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The risk is small, but here’s why you should still wash your produce.

Hugh Garvey  – April 8, 2020 | Updated April 12, 2020

In the era of of corona the ritual pleasures of spring can be tinged with dread. Mask-wearing, begloved home cooks warily eye the produce section like it’s a cornucopia of viral vectors. Could those baby asparagus be harboring your demise? For those fortunates whose local nurseries have been deemed essential services, even a contactless pickup can lead one to question a tomato plant’s potential role in the pandemic. To get some clarity we spoke with Charles Gerba, an award-winning environmental virologist at the University of Arizona who has been studying how viruses are transmitted through food, water, and air for the past 40 years.

During the original SARS coronavirus pandemic in 2003, Gerba flew to Southeast Asia to assess the potential foodborne pathways for the World Health Organization. In 2013 he co-authored a study that examined the survival time of coronavirus on the surface of fresh produce. Gerba and his fellow researchers placed coronavirus on lettuce, strawberries, and raspberries and stored them in conditions that mimicked the temperature and humidity of a household refrigerator. The study determined that coronavirus could live from 2 to 4 days on lettuce and raspberries. That sounds scary. But is it? We got on the phone with Gerba to find out. 

The World Health Organization and the FDA have both said there’s no evidence that a person has been infected with coronavirus through food.

Just because there’s no evidence doesn’t mean it’s not possible, but it would take a study of a million people to find out. Like they say, until you look you don’t know. During the original SARS pandemic I went to southeast Asia to explore whether foods could be a possible transmitter specifically because there was no data.

In your 2013 study, you found the virus could survive for several days on certain produce, but is that something we should be concerned about? The study also showed that the amount of virus that could be detected diminished quickly over time.

There’s a small risk there but I don’t think it’s a major issue. Theoretically you could eat the contaminated vegetables and possibly inhale some of the virus, but the risks of that happening are very low. The coronavirus is very fragile. If there was virus on the surface of the produce, you’d have to touch it, and the amount you picked up would have to be enough to get you sick, and you’d have to get that into your nasal passages. There is evidence that it can survive in your gut. But the risks are very low. That said, I definitely started washing all my vegetables after that study.

Does the surface of produce and vegetables affect the survival time of the virus?

Yes. The virus likes smooth surfaces. But just because it’s on something you still have to be able to get it off. If you touch stainless steel covered with virus your fingers will pick up 70 percent of the virus. If you touch paper, you’ll only pick up one percent.  We couldn’t even retrieve the virus from the strawberry because the surface was so rough. On the lettuce and raspberries it survived for around two days. If you ask me my opinion, you should always wash your vegetables.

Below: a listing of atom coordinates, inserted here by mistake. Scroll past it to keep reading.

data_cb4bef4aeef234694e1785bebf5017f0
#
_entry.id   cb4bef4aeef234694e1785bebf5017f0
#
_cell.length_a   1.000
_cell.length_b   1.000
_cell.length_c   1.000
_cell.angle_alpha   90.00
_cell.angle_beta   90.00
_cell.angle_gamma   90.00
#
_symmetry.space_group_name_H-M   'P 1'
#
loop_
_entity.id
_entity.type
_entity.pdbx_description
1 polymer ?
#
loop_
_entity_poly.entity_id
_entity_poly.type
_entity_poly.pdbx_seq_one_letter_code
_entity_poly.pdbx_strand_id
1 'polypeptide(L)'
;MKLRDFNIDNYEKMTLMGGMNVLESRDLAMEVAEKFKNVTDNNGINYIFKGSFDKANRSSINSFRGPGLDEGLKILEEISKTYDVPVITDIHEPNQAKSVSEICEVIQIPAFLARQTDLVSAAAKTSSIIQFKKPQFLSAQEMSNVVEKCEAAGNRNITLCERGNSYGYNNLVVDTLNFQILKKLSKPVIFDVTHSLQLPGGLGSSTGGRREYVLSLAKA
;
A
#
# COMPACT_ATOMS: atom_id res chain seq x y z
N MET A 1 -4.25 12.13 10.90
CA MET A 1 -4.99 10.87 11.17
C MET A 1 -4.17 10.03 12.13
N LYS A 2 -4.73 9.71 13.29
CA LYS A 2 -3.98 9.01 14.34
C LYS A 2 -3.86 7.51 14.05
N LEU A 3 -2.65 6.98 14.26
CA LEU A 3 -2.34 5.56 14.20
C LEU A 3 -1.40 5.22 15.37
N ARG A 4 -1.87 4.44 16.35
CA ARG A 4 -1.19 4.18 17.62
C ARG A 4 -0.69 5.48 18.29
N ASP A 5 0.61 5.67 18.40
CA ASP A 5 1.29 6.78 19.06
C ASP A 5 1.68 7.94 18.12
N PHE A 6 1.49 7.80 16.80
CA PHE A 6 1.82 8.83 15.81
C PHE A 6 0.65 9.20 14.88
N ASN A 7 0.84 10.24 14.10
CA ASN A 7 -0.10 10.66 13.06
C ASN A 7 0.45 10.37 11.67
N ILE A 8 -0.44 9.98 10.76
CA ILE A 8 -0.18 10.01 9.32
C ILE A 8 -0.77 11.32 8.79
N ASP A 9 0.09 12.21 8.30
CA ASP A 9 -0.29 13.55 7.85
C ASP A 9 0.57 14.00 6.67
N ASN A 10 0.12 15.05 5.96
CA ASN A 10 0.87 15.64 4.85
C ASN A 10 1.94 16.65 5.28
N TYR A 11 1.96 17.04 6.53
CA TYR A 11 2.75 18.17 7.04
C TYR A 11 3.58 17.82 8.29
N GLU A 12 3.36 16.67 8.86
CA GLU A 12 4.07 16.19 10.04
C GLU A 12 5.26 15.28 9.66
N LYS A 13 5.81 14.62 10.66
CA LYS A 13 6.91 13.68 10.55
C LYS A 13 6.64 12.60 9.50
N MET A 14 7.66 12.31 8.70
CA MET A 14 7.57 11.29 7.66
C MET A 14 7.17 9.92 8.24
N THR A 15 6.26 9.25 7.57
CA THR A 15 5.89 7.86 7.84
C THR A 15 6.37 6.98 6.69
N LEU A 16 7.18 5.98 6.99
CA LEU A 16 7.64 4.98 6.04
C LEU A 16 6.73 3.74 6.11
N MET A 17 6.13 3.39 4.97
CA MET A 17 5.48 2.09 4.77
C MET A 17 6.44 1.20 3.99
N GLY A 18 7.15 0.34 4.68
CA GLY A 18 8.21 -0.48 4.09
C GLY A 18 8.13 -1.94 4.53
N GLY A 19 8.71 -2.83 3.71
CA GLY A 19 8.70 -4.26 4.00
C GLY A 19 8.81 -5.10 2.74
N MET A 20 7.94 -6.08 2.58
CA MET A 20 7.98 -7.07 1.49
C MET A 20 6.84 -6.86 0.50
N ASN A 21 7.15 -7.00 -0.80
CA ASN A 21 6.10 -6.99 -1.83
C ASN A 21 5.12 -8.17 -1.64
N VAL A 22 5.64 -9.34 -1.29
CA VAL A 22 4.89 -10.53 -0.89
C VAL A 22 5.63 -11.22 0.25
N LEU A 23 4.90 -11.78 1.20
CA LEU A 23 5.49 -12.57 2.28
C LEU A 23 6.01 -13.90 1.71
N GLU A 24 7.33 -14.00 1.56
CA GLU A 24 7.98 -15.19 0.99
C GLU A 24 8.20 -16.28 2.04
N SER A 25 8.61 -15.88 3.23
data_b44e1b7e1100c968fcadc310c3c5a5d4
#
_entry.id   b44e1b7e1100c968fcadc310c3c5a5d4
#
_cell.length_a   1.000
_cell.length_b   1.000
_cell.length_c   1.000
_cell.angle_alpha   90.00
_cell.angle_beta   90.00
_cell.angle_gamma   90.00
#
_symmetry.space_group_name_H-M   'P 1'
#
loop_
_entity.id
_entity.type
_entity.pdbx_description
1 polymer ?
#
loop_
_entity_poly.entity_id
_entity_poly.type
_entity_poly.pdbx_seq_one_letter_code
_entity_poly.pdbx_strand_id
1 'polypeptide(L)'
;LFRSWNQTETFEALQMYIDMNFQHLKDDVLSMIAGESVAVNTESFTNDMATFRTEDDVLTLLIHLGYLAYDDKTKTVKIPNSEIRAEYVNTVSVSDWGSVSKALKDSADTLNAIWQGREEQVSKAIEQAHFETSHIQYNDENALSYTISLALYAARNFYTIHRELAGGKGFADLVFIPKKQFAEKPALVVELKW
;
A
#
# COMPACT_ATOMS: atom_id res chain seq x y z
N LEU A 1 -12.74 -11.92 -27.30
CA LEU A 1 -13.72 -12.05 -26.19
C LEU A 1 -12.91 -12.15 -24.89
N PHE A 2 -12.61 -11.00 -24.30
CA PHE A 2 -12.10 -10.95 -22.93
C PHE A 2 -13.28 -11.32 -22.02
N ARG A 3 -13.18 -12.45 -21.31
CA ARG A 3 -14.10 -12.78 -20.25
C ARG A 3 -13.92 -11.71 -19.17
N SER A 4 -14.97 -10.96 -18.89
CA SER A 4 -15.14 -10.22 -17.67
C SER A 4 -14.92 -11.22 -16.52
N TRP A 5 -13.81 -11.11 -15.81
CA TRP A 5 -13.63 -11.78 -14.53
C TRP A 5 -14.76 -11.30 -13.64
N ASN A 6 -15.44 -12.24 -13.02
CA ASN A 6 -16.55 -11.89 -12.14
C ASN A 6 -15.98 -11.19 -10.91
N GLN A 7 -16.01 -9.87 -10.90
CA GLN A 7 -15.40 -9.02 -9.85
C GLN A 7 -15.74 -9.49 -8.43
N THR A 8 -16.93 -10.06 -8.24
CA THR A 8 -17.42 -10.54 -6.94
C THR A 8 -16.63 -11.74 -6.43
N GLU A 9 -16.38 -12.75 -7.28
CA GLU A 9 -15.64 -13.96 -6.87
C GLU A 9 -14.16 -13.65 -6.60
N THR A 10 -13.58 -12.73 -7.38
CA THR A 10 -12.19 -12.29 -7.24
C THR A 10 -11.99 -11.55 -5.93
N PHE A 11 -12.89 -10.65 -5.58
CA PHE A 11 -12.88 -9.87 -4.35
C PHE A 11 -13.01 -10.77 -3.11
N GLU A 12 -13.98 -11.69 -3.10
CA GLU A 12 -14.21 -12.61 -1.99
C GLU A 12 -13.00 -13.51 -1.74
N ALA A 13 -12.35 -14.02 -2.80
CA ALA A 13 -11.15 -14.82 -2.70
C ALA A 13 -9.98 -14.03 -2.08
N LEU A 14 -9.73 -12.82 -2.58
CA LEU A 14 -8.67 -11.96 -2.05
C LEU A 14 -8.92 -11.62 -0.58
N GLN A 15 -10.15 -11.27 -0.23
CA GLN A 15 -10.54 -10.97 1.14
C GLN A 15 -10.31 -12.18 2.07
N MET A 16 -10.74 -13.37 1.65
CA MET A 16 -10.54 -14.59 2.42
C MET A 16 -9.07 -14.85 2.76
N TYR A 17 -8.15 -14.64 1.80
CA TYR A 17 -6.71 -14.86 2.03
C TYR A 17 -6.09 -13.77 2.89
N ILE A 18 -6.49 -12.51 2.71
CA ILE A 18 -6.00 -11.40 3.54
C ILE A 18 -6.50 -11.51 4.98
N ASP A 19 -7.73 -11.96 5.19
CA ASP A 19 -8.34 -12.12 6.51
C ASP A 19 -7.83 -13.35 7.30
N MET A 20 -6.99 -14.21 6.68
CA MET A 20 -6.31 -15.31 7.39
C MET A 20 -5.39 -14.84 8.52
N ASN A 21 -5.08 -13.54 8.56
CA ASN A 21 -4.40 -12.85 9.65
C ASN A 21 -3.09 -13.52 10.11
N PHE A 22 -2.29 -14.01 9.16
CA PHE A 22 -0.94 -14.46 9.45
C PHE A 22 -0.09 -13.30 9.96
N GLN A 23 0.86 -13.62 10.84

Most people wash their vegetables before eating anyway, so they’re already engaging in best practices.

Yes. You have to remember with produce there’s a lot of handling. It’s handled when it’s harvested, packed, and then placed on the shelves. Even if the handlers are wearing gloves they can still sneeze or blow their nose on it. Coronavirus is very fragile so rinsing with water mixed with a little soap should be enough. But there are other potential pathogens like e coli 0157. To get rid of that you should wash it with a water and bleach solutions. You can look up the recommendations for exactly how much. Frankly I’m more worried about Hepatitis A in raspberries. While the risks are low, I still wouldn’t let anybody make me a salad with coronavirus.

What about plants we bring into our homes? If I bought a rubber plant from a nursery that someone with coronavirus had sneezed on would I be able to pick up the virus with my hands, rub my eyes or nose, and infect myself?

That’s a possible transmission path but I’m not much into fondling plants. I might not smell the flowers though.

Right, it’s a respiratory virus. Where would you put yourself on the spectrum of caution?

I’m on the overly cautious end of it. I look at the mortality for my age group and believe me I’m going to be overly cautious. 

If we practice social distancing, wash our hands, and wash our produce, is there anything else we should be doing to stay safe? 

Watch out for those shopping carts.

Why?

The reason grocery stores started handing out all those wipes is because studies have shown that upwards of 80 percent of grocery store carts can have diarrhea causing pathogens on them. 

That’s disgusting. 

You also have to be careful with your reusable shopping bags. We conducted a study and the majority of bags we tested had e coli. Some of them had more e coli on them than previously worn underwear. So be sure to wash your reusable grocery bags or you might end up with salmonella salad you didn’t order. 

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